To celebrate Black History Month, Emerson Today will highlight influential Black faculty members who have elevated their respective fields and society at large.
When James Spruill began to teach Dramatic Arts at Emerson in 1971, he had already founded an influential Black theatre company in Boston, and acted in plays with future Academy Award winners.
Spruill co-founded the New African Company (NAC) in 1968 with Gustave Johnson. NAC was named after the African Grove Theatre of New York City, which was founded in 1821, and was the first professional Black theatre company in the country. NAC continues to produce plays today.
“There must be a black theater for the black community, our own voices in our own playwrights, and the more black rage the better,’’ Spruill told Boston Globe theatre critic Kevin Kelly in October 1968, according to Spruill’s 2011 obituary in the Globe.
NAC was unique as it brought plays highlighting the Black experience to white audiences, and presented professional acting to Black audiences who might not ever attend Theater District performances.
“We are building a theater that attracts people who are not regular theater-goers,’’ he told the Globe in 1970, according to his obituary. “We are fighting dehumanization by TV, movies, and commercial theater.’’
Outspoken about topics such as race and civil rights, Spruill began hosting WGBH radio’s Say Brother in 1968, which later became Basic Black.
Spruill grew up in Baltimore attending segregated schools, and then went to Goddard College in Vermont on a scholarship. He enrolled at Boston University in 1968 in a master of fine arts program in directing, and became the first to be awarded the university’s Martin Luther King Jr. Fellowship for a graduate student.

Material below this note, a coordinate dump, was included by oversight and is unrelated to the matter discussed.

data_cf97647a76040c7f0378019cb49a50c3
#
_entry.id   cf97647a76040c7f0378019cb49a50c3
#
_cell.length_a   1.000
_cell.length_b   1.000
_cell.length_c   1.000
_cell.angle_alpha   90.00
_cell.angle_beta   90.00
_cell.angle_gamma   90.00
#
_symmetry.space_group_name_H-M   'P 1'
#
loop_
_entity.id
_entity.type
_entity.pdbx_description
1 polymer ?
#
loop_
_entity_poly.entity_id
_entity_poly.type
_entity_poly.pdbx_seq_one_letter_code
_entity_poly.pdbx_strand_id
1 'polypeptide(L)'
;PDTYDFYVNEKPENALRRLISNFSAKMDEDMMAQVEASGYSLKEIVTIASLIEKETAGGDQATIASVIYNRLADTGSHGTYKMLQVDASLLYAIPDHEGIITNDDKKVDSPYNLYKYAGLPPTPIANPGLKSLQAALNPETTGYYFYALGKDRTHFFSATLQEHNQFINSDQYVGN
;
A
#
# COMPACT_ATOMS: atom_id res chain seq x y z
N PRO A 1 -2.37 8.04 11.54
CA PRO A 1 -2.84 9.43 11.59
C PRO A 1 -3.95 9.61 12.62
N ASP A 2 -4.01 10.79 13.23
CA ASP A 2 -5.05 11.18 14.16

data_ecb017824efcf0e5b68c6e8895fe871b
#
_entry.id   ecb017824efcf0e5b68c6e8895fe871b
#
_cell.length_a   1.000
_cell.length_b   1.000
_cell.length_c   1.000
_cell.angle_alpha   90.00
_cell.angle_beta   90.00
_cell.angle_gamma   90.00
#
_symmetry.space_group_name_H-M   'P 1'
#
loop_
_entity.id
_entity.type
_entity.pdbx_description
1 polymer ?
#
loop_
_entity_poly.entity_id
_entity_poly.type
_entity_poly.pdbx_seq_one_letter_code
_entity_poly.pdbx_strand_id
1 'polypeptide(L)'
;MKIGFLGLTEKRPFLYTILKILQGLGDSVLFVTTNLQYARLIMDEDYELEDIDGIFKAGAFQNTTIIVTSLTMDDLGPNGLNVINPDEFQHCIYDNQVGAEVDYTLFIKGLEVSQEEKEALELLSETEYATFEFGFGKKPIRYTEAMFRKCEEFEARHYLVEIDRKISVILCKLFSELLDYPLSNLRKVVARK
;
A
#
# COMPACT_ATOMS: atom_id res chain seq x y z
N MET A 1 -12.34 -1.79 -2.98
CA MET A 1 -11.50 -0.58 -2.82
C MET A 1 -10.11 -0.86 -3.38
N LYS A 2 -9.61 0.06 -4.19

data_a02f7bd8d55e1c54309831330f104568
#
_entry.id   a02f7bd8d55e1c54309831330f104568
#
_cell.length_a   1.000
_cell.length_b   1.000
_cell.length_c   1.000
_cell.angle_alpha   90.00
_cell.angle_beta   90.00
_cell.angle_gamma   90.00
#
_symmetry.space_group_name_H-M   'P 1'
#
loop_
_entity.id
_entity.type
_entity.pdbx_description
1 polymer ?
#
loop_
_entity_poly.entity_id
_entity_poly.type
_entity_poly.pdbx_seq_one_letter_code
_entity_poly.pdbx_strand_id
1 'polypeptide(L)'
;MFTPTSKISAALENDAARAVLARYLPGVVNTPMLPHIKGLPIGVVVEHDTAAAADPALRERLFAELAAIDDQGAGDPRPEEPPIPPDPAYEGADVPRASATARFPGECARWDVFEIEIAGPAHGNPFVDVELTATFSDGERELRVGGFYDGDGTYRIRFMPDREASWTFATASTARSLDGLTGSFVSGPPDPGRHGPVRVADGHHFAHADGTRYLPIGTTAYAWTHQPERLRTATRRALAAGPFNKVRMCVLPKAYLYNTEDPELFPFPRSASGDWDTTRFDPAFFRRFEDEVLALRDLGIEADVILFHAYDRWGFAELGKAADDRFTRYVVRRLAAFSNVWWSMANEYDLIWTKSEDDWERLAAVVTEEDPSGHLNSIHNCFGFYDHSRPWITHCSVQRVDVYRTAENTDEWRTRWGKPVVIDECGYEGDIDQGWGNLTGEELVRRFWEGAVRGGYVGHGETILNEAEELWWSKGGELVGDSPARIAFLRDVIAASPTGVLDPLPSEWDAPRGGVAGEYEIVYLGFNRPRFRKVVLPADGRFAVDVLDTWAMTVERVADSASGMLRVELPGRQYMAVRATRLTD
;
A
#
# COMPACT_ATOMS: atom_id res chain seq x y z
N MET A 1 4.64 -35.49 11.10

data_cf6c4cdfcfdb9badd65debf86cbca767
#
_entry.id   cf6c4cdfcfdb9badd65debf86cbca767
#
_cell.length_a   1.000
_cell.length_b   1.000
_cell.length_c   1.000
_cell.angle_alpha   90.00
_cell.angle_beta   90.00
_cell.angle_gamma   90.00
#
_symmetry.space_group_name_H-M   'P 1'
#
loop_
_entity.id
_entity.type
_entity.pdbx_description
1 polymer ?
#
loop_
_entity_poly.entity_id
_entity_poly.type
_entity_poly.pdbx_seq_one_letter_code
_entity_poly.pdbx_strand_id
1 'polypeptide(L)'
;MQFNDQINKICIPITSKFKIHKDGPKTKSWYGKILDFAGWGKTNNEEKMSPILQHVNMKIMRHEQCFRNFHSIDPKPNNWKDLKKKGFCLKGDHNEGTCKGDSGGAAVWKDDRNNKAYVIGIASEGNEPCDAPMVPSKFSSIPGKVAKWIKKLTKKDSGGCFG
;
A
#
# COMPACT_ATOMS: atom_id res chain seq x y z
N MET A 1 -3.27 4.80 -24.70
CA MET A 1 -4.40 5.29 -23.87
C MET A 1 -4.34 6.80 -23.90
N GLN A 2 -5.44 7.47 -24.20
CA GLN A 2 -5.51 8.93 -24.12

He attended BU while teaching at Emerson, and received his BU degree in 1975. The next year, he was hired to teach on the faculty of BU’s College of Fine Arts, where he remained until retiring in 2006.
Spruill taught Dramatic Arts at Emerson from 1970 to 1976 as an instructor and then assistant professor. He started his family’s Emerson College lineage, as his son, filmmaker Robert Patton-Spruill, taught at Emerson as affiliated faculty and senior director-in-residence from 2007 to 2020. Patton-Spruill’s child, Al, earned an undergraduate degree in Media Arts Production from Emerson in 2020.
Spriull also acted in his son’s films, Squeeze and Body Count.
“My dad had an incredibly deep voice,’’ said Patton-Spruill to the Globe. “Imagine James Earl Jones, maybe not quite as deep, and perfect English. There was no such thing as a Boston accent in my house.’’
He said his father was a true method actor.
“He was there to feel it, and he felt it through the performance,” said Patton-Spruill. “He was as real as it could be and would come off the stage so drenched with sweat from the lights and the energy. He wasn’t the biggest fan of movie acting at all, but on stage, he would kill himself like a game-day football player.’’
James Spruill’s early acting career included performing in Morgan Freeman’s first play in New York City in the 1960s. Freeman couldn’t recall the play, but did remember Spruill’s commitment to his role, according to his obituary.
While teaching at Emerson, he acted in other plays, starring in the Boston production of The Basic Training of Pavlo Hummel with a young Al Pacino in 1972. He also acted in several Emerson Theatre Company productions, including Machiavelli’s Mandragola, John Arden’s Live Like Pigs, and Europides’ Trojan Women, according to Emerson Archives and Special Collections.
He was an influential teacher at Boston University, where he taught a young Jason Alexander, and starred with the future Seinfeld star in a 1980 school production of Othello. He also acted in Steven Spielberg’s Amistad in 1997.
But his passion was for the stage, where he exhibited remarkable acting range, wrote critic Kay Bourne for The Bay State Banner.